I cover the climate crisis for Forbes and teach journalism and argument at the University of Chicago. My work has appeared under the banner of dailies including the Chicago Tribune and Arizona Republic, alternative weeklies including Newcity and New Times, journals including PEN International Magazine. I was born on the South Side of Chicago and live there now, but two of my nine lives were spent in Arizona and California—a third on the meander. This site collects feeds from the places I publish, and I’ve collected a few clips here that have stood out over the years like, for example, my first.

Email me at this link.

The Powers That Be may not heed our protests, read our letters, listen to our environmental groups, but they can’t stop us from taking back the thousands of dollars we inadvertently contribute to their polluting economy every year.
Read at Forbes…>

cop21logoJeff McMahon’s coverage of the Paris Climate Conference for Forbes: [click to continue…]


by Jeff McMahon
Forbes | May 1, 2015

It would be almost three hours until Tesla’s big announcement, but inside a Northwestern University classroom near Chicago Thursday night, the famed nuclear critic Arnie Gundersen had the inside scoop: Tesla Motors CEO Elon Musk was about to announce an industrial-scale battery, Gundersen said, that would cost about 2¢ per kilowatt hour to use, putting the final nail in the coffin of nuclear power.

Read at Forbes…>


Click to read these samples of Jeff’s work syndicated in the Chicago Tribune:

9 Reasons China Will Have Blue Skies

While U.S. Fills Potholes, China Plans Transport Boom

Google Wants The Government’s Data On You

Click to view PDF files of Jeff’s work in Pen International Magazine:

"A Poor Man's Che," an essay about socialism and Nicaragua. PDF Download."Skateboarding with Mouloud," a story about Spring, and cats, and writing"The Writer We Need Now," an essay about Heywood Broun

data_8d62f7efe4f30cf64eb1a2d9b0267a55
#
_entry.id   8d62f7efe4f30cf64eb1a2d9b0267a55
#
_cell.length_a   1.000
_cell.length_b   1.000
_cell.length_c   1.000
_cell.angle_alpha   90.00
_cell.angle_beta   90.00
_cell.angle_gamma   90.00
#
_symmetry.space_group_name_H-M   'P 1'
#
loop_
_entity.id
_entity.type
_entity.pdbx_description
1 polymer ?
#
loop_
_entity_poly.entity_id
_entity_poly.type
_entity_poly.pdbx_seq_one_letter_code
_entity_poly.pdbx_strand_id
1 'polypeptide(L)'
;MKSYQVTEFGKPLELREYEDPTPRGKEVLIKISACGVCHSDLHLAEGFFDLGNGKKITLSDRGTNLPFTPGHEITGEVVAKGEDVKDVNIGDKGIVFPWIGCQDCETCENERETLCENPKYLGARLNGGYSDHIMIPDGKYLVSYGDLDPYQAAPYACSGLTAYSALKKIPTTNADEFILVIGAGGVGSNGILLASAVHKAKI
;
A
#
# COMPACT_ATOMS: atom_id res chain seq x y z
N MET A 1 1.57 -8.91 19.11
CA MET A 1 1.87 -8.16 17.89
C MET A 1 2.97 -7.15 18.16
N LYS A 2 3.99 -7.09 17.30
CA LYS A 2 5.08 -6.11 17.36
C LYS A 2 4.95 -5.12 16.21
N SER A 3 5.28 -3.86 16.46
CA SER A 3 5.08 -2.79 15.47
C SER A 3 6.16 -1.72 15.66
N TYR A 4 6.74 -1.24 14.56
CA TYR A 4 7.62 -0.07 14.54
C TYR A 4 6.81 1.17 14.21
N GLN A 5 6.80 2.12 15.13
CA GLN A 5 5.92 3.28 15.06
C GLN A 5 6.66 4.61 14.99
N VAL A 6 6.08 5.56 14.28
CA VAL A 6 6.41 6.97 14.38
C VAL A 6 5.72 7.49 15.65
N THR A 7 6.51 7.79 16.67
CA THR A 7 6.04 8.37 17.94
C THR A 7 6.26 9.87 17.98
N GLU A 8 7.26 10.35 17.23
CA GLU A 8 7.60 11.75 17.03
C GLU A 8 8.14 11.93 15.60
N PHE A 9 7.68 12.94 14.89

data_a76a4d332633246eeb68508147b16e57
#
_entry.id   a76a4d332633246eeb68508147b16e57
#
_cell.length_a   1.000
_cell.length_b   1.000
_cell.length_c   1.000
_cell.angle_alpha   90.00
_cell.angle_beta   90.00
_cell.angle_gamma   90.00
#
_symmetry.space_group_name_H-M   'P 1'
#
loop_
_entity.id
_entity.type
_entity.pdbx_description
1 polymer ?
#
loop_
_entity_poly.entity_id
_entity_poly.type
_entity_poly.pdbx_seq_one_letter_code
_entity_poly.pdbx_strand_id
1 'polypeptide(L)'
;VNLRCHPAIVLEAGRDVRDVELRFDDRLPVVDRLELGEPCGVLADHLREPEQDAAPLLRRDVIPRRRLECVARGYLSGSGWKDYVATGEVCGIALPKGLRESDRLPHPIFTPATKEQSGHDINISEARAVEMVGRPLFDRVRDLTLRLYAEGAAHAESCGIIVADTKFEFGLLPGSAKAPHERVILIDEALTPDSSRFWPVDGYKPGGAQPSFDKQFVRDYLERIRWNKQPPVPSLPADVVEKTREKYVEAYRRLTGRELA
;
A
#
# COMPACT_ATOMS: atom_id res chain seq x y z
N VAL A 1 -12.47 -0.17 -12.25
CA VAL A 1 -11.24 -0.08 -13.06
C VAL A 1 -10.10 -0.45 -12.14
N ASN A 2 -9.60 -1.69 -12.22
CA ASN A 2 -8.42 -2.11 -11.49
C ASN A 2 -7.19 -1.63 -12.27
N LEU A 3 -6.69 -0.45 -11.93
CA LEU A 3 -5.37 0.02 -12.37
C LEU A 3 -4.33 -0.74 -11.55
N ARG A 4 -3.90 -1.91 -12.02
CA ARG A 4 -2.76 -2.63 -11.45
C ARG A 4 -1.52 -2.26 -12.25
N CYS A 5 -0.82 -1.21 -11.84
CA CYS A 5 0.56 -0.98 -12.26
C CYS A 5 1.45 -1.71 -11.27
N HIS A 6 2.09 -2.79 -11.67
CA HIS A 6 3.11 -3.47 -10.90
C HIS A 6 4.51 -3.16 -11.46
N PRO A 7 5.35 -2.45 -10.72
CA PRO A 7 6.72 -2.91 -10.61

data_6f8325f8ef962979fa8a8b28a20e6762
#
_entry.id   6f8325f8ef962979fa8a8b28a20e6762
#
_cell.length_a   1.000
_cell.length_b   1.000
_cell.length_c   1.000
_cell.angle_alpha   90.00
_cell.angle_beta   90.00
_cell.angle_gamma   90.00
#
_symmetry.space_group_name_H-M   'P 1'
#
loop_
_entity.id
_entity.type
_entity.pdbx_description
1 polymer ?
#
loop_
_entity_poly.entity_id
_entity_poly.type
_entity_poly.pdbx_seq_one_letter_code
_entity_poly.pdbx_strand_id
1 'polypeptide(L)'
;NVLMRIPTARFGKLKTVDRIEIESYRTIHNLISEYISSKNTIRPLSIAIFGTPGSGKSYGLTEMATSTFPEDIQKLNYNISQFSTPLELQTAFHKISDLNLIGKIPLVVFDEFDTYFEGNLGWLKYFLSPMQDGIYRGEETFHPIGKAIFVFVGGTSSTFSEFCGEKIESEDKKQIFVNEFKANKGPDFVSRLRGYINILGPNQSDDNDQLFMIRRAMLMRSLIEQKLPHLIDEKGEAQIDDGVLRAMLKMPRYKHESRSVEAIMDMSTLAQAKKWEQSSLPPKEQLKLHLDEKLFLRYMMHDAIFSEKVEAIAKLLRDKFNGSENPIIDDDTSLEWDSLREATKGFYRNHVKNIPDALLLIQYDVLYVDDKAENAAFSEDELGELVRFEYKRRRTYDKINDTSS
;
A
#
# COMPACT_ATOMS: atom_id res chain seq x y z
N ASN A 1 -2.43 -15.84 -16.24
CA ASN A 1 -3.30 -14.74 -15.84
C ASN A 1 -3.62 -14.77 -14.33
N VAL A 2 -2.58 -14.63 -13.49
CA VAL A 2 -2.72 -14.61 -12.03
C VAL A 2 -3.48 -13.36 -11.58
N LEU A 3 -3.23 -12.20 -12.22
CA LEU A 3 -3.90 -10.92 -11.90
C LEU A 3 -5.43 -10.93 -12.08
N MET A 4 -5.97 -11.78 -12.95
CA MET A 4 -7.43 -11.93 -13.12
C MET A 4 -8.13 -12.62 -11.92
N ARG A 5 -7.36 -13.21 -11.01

Newcity cover art by Tony Fitzpatrick

By Jeff McMahon
Reprinted from Newcity magazine • Saturday, March 28, 2009

This is the story of the broken heart of a man, the rusty heart of a city, and how they got all tangled up as one. Like a lot of us, he learned hope and heartbreak first from a baseball team, then from bruising bouts with love, then from the city in which he lived, but unlike a lot of us, he never learned to play along, never stopped seeing the way things are contrasted against the way things ought to be, never stopped championing the nobodies nobody knows—for there, he wrote, beats Chicago’s heart. He followed his own beat straight to the place where pride will lead you every time—to poverty and exile—while describing Chicago as no one had since Carl Sandburg and as no one has again. And save for the devotion of a peculiar few, the City of Big Shoulders shrugged him off.

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By Jeff McMahon
Reprinted from PEN International magazine • Friday, November 28, 2008

Less than three years after the U.S. Cavalry massacred the Sioux at Wounded Knee, Chicagoans could safely observe Sioux encampments at the World’s Columbian Exposition, and the science of ethnography was born. So goes the story, and so it will go with socialists.